Nevertheless, the music needs to deliver quality; if the atmosphere is unconvincing, the illusion will fall apart over the duration of the record. Thankfully, whilst there are times when Temple sags, for the most part it manages to sustain the allure thanks to quality songwriting, particularly on tracks such as "Incarnation", a really melancholic, haunting piece and arguably the pick of the bunch here. I'm not sure whether Temple is necessarily an improvement on Void, but it's a logical continuation of and progression from that record, and anyone on board the Wolvennest hype train after Void came out should be more than satisfied by what the group deliver here.


Rating breakdown
Performance: 8
Songwriting: 8
Originality: 8
Production: 8


 



Written on 02.03.2021 by Hey chief let's talk why not


Comments

Comments: 8   Visited by: 114 users
02.03.2021 - 10:31
RaduP
CertifiedHipster
Really hyped about this one
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Serenity is no longer wishing you had a different past.

2021 goodies
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02.03.2021 - 11:19
Zap
Phlegmish
I'm excited to hear this. I never even realised the previous album was that long, it really justifies its length. If you're going to write something as hypnotic as Wolvennest generally is, you might as well drag it out a bit.
----
And the tears that we will weep today
Will all be washed away
By the tears that we will weep again tomorrow
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02.03.2021 - 11:27
Deadsoulman
Ok Lumberjack
Nice. Void is by far one of my favourite albums of the past decade, but I found Vortex a bit underwhelming, so I was a little worried this one wouldn't live up to its predecessor. Your review gets me back aboard the hype train my good sir, a job well done.
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02.03.2021 - 11:31
musclassia

^Hopefully everyone here is satisfied come Friday!
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02.03.2021 - 17:41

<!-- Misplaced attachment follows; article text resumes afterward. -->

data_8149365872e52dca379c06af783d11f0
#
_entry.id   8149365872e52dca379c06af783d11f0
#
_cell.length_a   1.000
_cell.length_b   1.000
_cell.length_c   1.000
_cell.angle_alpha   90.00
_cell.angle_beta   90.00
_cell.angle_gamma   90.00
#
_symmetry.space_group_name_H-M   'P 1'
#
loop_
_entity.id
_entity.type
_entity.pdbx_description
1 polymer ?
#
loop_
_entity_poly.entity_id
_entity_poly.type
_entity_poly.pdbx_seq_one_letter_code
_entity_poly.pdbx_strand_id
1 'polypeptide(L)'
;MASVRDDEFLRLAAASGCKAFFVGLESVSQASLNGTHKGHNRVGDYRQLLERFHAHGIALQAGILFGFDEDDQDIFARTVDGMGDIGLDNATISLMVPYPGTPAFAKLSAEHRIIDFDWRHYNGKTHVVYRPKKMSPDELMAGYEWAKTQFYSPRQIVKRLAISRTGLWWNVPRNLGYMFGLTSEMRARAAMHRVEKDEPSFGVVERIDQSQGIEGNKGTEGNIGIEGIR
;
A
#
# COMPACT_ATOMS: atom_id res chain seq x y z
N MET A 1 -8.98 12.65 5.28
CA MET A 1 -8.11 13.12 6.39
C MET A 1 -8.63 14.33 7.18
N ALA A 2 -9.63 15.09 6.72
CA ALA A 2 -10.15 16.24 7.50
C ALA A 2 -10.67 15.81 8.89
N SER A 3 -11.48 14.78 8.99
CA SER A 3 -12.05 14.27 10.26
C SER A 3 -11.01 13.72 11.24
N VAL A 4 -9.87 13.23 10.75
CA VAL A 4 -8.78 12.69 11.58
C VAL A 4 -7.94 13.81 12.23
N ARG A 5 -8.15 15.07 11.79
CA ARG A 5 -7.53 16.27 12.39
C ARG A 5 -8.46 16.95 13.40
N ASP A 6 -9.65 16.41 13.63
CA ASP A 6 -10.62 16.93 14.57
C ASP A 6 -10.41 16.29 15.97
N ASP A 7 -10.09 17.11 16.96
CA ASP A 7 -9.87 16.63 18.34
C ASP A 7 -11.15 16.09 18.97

Draugen

I'm ready! Love their ritualistic sound so much.
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05.03.2021 - 16:14
Deadsoulman
Ok Lumberjack
Written by musclassia on 02.03.2021 at 11:31

^Hopefully everyone here is satisfied come Friday!


After the first couple of listens, I am totally satisfied indeed. This sounds a bit more varied than Void, which is great.

So far, three songs stand out : Swear To Fire which follows almost exactly the formula they perfected on Void, and Succubus which may very well be my favourite and displays that excellent newly-enhanced gothic vibe they got going on - these two tracks just go to show how competent Wolvennest are with both the ritualistic and the gothic side of their sound. And also Souffle De Mort which sees the band delve even further into the incantation business. Sort of like La Mort 2.0. Funny to see how a little mantra like "Silence ! Les sorcières dansent..." which could be totally cheesy in French can be so efficient when used wisely.

Only time will tell, but I can totally see myself enjoying this one as much as Void.
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05.03.2021 - 17:20
musclassia

Written by Deadsoulman on 05.03.2021 at 16:14

Written by musclassia on 02.03.2021 at 11:31

^Hopefully everyone here is satisfied come Friday!


After the first couple of listens, I am totally satisfied indeed. This sounds a bit more varied than Void, which is great.

So far, three songs stand out : Swear To Fire which follows almost exactly the formula they perfected on Void, and Succubus which may very well be my favourite and displays that excellent newly-enhanced gothic vibe they got going on - these two tracks just go to show how competent Wolvennest are with both the ritualistic and the gothic side of their sound. And also Souffle De Mort which sees the band delve even further into the incantation business. Sort of like La Mort 2.0. Funny to see how a little mantra like "Silence ! Les sorcières dansent..." which could be totally cheesy in French can be so efficient when used wisely.

Only time will tell, but I can totally see myself enjoying this one as much as Void.


Yeah, I think I perhaps slightly prefer Void, but this does have more range. I agree with the three songs you highlighted as standouts; I also really like Incarnation, and Mantra makes for a really effective opening gambit. I think tracks 3 and 5 are the only ones that get a bit overshadowed by the rest
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05.03.2021 - 22:40
nikarg
Mod
Written by musclassia on 05.03.2021 at 17:20

I also really like Incarnation, and Mantra makes for a really effective opening gambit. I think tracks 3 and 5 are the only ones that get a bit overshadowed by the rest

Incarnation
The vocals on "All That Black" give me big Diamanda Galas vibes